Morphological and Chemical Responses to Selection for in Vitro Dry Matter Digestibility in Smooth Bromegrass
- M. D. Casler and
- J. A. Carpenter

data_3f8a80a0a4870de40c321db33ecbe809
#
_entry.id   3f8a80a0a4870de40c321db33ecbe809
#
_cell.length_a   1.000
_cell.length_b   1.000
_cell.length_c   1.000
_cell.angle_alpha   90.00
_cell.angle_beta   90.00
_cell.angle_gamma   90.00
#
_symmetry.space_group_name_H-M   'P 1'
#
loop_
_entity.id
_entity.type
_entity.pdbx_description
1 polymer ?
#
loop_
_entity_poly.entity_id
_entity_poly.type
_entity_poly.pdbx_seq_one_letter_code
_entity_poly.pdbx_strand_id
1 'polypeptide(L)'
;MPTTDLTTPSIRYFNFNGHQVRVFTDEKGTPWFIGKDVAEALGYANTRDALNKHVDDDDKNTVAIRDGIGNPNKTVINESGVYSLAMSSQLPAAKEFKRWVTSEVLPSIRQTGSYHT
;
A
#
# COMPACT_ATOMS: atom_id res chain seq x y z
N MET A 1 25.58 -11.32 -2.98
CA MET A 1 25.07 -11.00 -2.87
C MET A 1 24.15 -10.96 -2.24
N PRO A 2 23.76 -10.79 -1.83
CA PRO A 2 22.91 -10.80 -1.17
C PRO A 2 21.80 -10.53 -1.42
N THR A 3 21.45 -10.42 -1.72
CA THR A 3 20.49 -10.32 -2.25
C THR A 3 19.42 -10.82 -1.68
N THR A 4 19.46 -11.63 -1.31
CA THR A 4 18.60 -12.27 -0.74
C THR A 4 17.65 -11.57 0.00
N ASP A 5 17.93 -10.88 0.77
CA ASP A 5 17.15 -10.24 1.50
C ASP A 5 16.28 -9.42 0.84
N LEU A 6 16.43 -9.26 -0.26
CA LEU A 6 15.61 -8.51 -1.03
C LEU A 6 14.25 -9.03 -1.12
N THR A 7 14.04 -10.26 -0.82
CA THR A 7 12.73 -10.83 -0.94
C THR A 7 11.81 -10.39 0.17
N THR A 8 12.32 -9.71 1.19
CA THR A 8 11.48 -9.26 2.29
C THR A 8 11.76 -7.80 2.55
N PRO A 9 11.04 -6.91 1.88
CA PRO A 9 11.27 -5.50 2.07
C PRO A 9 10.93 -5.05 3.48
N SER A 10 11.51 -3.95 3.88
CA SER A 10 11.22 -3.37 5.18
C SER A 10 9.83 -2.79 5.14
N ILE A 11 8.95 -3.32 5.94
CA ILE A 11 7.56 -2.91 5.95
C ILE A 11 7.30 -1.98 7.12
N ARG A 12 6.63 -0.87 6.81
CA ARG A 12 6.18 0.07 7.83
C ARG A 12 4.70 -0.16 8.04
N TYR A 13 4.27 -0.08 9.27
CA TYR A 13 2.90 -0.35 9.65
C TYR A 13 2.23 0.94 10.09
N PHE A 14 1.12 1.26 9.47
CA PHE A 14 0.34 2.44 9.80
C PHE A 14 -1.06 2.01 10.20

Improved nutritional value of forage crops, through selection and breeding, can be due to changes in chemical composition or the relative amounts of tissues or organs with differing nutritional value, or both. The objective of this study was to evaluate morphological and chemical changes associated with divergent selection for in vitro dry matter digestibility (IVDMD) in smooth bromegrass (Bromus inermis Leyss.). Parents and progeny, selected for high or low IVDNID, werevaluated in replicated field trials for two harvests in each of 2 yr. Cell wall composition and IVDMD of stems (stem plus leaf sheath), leaves (leaf blade), and whole plants were determined. Several morphological traits of leaves and stems were also determined. Whole plant variation in IVDMD was due mainly to differences in stem IVDMD. Increased stem IVDMD was associated with reduced lignin and cellulose, but increased hemicellulose contefits, with overall reduced cell wall content. Increased leaf IVDMD was due to similar causes, but without reduced cell wall content. These results provide further evidence that IVDMD can be improved by genetic modification of cell wall composition, without reducing total cell wall content. Although differences were not always consistent, high IVDMD genotypes tended to have larger and heavier, but fewer leaves. Leaf/stem ratio changed slightly but not enough to explain differences in whole plant IVDMD. Selection for IVDMD did not appreciably affect plant growth and development in these environments.
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